Very long earrings have to encompass a certain fluidity in order to dangle freely, and I like the way they echo a woman’s movements,” says Chopard artistic director Caroline Scheufele, who always includes an extra-long pair in her Red Carpet collection, unveiled each year at Cannes. This year, however, they were particularly eagerly pounced on by stars and their stylists as the style statement du jour. For pendant or drop earrings are arguably the most seductively feminine of all jewels – and work well with both the current 1970s boho vibe and a more dressed-up, womanly look. This shift of attention back towards long and luscious, ultra-glamorous earrings was also seen at the Oscars, where they replaced last year’s statement necklaces; Cate Blanchett chose extra-long leaf-shaped earrings with marquise and round diamonds (price on request) from Tiffany & Co’s latest Blue Book collection The Art of Transformation.
As always with the comeback of a jewellery classic, there is a contemporary slant. And slant happens to be the operative word here, as the new long earrings often hang from angled or slanted tops – linear and slender, in waterfalls or strong, streamlined curves. What’s new is the way the earring often forms a continuous line from the earlobe to the chin, neck or shoulder, with no separate surmount at the lobe.
“Long earrings today should look seamless – attaching components via jump rings seems old-fashioned, as all the elements should work together and look complete,” says Lauren Adriana, a young designer-jeweller with a protean talent and a fearlessness when it comes to the size and scale of earrings. She gives the pendant earring her signature modernist makeover: cascades of old-cut diamonds and blue zircons (price on request) stream from the top of the ear down towards the collar bone so that “you can’t see where the rigid surmount ends and the fluid articulation begins. And they just brush the shoulder with each movement,” says Adriana. Tapered edges are, she explains, intended to look “shredded”, like torn fabric, so that the earrings frame the face and flirt with the neck.
Indeed, there’s a torrent of variations on the waterfall theme. Graff’s newest Snowfall earrings (price on request) are a curtain of square and round diamonds; another style (price on request) sees cascades of pear-shaped emeralds and diamonds with tops that slant upwards on the ear. At David Morris, designer Jeremy Morris brings extra fluidity and movement to three-strand diamond earrings (price on request) by threading pear, round and oval diamonds rimmed in micro-pavé-diamond halos onto fine knife-wire mounts, setting them at mismatching levels and cleverly shaping the tops of the earrings to curve around the face. And the delicate Arpeggia at De Beers sees sparkling diamond drops slide down sleek, crisp pavé-diamond lines, either as a long single strand paired with a stud (£18,300; very now, very chic) or as a matching pair of three or five strands (from £36,300).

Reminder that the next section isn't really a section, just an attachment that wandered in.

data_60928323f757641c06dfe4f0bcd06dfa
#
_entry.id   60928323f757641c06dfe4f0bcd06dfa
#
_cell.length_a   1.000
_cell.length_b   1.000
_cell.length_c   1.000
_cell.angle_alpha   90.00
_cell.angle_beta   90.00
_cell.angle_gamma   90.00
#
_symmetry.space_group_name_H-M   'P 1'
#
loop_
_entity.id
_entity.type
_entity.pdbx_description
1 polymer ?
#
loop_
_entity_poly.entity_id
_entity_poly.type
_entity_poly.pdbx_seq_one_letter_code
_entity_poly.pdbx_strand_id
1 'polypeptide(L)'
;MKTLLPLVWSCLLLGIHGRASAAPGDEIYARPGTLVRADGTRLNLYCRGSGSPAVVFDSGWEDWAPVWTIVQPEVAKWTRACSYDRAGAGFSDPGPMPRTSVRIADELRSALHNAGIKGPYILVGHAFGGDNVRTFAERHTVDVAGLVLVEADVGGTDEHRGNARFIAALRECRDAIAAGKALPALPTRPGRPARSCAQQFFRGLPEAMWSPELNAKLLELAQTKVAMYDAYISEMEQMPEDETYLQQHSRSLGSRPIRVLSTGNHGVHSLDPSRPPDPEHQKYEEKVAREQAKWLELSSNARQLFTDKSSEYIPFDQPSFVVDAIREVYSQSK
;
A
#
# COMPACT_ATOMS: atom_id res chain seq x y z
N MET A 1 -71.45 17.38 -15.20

There’s more long, fluid asymmetry from Brazilian designer Ara Vartanian, whose oversized, exuberant and often rare-coloured gemstone designs bring modernity to long drop earrings through architecture, geometry and the use of negative space to create volume and shape; the stones are set on knife-wires, upside down or draped so they tremble and shimmer with movement. And they have long attracted a strong fashion crowd, led by Kate Moss. His new take on his long, openwork gem-set “hook” earrings (price on request) mixes reverse-set diamonds with Ethiopian opals; one earring is long with opal beads and diamonds, the other is shorter – and only set with diamonds. The “hook” style launched in 2012 and fits securely just inside the ear so that it doesn’t drag the earlobe down, and stays in place, comfortably, for hours. “Comfort is crucial,” he says. “Working out the centre of gravity, and how the stones sit, is very important.”
Stephen Webster quips that he too has always gone to “great lengths” to design shoulder-skimming earrings – using titanium for super-lightness and volume, and chains for movement, texture and sensuality, to cater to “the night owl who has no more intention of taking off her earrings than her stilettos – through to the small hours”. His latest addition to the Lady Stardust Couture collection (£70,000), with its zig-zag art deco lines, sets 30ct of octagonal-cut tanzanites into a twist of diamonds spiralling down, again seamlessly, from the pavé-diamond earclip. More seamless modern takes can be found in Tiffany & Co’s The Art of Transformation, where design director Francesca Amfitheatrof has transformed the classic diamond drop earring through artful contemporary compositions of different diamond cuts (prices on request): one pair, fluid, elongated ovals slashed with gently curving lines, another a joyfully unruly tangle of shapes – both without demarcation between surmount and pendant.